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GENE ROBERTSON: In wake of Newtown, support and nurture young people

Monday, January 7, 2013 | 12:04 p.m. CST

The tragic deaths in Newtown, Conn have shown how easy it is to create chaos, violence and destruction.

I know many men and women who are spending their time mentoring and reading to young children. I contribute books to one of these organizations. I have seen people relate how rich an experience the interaction is between caring teachers, the young students and themselves. These volunteers sometimes tearfully relate the look in the eyes of children when they are being nurtured. I have little friends who steal my attention each time I see them.

I could not hold back the images in my mind of these little people being harmed in any way. The precious seeds of our world’s future should be nurtured and developed so that they will be inclined to contribute to our world when they are adults.

I ask myself what can we —you and I — do. Newtown does not need monetary support. Policy gyrations around gun control are apt to be a short-term token gesture if they are developed and passed.

Arming and disarming are but empty gestures if people grow up in an environment that indicates the way to address issues is to win and make someone or something lose. Winning can support the use of all types of instruments to many in our society. Guns, drones, bombs, fraud, deceit, ridicule, knives and fisticuffs all result from a society that says winning is necessary for success in society, and winners require losers. Violence is acceptable as an avenue to some victory, which the perpetrator defines.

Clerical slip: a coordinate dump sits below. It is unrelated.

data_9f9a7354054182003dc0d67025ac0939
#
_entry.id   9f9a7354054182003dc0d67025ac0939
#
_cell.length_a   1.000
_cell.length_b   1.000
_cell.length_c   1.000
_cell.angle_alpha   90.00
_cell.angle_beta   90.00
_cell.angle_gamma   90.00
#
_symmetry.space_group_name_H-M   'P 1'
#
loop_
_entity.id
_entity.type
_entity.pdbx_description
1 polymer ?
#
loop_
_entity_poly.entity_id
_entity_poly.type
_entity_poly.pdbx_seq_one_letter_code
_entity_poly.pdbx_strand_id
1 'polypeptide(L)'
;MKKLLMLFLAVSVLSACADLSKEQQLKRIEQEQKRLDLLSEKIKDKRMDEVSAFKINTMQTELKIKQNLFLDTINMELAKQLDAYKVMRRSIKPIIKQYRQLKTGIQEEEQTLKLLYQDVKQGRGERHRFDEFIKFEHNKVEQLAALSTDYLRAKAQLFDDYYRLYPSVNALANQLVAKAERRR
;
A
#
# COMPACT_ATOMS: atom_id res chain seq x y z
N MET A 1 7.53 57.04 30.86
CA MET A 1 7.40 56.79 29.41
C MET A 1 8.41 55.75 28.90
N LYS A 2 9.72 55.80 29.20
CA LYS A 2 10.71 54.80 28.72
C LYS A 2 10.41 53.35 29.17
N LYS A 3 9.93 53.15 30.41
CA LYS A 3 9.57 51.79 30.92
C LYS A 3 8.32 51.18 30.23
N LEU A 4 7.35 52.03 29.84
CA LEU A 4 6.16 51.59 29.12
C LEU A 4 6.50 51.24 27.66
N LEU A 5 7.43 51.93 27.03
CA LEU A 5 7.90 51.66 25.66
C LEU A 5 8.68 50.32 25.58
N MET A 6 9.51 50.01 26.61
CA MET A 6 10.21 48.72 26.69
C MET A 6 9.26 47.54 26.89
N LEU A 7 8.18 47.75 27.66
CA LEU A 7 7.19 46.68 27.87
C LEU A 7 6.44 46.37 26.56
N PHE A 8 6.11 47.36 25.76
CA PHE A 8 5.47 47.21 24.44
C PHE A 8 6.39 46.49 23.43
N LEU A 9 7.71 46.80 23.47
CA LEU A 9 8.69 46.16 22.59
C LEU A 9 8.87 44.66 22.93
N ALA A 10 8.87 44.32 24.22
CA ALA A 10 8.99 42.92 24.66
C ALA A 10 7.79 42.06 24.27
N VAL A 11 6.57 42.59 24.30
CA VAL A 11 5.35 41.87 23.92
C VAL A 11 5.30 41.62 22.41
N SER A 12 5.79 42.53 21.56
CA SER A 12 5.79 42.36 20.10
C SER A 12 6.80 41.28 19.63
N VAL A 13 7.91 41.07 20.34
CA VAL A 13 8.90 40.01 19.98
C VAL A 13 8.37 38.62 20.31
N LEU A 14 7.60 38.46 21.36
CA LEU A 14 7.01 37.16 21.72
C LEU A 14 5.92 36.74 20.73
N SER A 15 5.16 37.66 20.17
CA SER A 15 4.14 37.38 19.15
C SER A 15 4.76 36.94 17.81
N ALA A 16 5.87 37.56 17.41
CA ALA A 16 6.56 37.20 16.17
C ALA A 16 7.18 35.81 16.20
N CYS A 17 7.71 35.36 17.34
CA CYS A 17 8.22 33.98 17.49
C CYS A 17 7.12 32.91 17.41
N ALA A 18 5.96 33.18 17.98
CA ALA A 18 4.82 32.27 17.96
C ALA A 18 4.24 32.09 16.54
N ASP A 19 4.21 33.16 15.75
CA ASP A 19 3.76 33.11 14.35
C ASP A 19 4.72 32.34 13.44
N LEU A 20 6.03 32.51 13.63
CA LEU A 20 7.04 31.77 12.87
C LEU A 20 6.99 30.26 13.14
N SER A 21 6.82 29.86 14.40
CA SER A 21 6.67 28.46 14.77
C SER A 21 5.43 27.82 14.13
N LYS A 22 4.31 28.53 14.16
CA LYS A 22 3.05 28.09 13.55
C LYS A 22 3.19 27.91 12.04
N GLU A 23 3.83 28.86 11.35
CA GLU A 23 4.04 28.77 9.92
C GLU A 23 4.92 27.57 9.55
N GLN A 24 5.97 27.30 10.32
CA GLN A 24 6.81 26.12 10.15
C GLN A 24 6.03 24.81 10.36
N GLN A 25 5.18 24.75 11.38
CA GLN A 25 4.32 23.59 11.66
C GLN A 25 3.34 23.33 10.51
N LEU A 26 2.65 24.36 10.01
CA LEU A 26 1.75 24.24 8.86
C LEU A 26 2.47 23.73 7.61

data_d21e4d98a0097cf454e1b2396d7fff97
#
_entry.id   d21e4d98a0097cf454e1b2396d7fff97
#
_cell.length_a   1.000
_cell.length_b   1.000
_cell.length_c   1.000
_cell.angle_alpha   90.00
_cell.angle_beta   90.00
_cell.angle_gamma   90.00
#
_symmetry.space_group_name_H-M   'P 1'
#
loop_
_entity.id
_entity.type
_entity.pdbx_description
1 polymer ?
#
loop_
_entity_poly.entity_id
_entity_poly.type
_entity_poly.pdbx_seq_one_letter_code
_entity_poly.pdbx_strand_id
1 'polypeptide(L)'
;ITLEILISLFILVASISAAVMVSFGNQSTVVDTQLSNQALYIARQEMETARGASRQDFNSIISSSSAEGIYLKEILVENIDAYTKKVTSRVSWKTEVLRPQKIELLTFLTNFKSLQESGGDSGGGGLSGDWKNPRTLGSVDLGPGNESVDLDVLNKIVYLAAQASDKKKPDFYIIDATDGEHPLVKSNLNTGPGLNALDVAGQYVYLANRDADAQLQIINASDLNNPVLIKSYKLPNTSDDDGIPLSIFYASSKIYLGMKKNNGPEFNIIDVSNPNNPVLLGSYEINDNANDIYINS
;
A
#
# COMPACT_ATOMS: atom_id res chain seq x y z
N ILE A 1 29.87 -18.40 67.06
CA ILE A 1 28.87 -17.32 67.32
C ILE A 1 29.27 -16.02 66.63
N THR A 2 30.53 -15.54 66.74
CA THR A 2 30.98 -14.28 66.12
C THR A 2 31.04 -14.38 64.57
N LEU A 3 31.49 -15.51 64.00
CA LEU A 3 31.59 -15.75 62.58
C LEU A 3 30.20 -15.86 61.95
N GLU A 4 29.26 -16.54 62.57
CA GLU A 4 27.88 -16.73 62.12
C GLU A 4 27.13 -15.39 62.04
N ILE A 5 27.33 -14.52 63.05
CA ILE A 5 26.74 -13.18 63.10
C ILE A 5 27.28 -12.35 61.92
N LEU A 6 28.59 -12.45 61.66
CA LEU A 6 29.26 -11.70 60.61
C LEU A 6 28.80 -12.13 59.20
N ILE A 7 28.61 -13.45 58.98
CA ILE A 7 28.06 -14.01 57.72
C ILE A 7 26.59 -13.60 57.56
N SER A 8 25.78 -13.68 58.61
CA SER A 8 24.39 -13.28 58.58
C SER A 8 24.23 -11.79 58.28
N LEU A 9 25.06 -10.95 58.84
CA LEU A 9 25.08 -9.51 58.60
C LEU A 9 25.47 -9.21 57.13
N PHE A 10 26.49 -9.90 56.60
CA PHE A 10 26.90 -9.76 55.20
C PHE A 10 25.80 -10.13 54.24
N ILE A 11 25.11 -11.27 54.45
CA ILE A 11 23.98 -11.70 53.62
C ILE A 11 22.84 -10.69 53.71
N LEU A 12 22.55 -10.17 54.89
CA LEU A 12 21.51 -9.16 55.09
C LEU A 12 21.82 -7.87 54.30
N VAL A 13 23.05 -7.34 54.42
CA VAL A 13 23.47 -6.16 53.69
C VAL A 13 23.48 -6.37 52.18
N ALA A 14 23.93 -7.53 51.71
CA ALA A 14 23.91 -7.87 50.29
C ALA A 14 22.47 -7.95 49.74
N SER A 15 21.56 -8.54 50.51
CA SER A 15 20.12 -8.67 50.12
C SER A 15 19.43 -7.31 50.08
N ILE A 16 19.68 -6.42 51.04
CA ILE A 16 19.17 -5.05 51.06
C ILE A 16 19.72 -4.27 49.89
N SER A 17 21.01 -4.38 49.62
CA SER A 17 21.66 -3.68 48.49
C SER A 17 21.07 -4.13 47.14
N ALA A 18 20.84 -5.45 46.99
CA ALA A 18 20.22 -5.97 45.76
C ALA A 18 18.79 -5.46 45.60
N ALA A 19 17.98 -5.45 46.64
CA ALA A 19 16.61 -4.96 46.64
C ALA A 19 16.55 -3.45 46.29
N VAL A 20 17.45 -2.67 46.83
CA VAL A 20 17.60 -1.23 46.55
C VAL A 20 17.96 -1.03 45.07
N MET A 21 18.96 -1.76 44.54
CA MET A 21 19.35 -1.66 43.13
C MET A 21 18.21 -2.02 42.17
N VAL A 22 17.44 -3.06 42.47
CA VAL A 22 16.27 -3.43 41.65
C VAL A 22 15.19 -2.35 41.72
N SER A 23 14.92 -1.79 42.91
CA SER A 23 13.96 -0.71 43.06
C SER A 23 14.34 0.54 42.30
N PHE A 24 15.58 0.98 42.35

The environment, which is developing this violence-oriented value system, needs to be addressed. I doubt that we are willing to do the work to address this aspect of our society.

But there is something we can do. You and I can honor the memory of those who died in Newtown by locally valuing, supporting and loving young people in our community. We can do this directly or indirectly. We can assist those who directly protect, nourish and develop our children. We could commit ourselves to do all that we can to ensure the well-being of all of our children to the best of our ability and resources.

We can’t undo what happened in Newtown but there are survivors around us in the world. They need our help. Let's value, protect, nurture and develop these angels while we have them among us.

William E. "Gene" Robertson is a Columbia resident and a professor emeritus at MU. Questions? Contact Opinion editor Elizabeth Conner.


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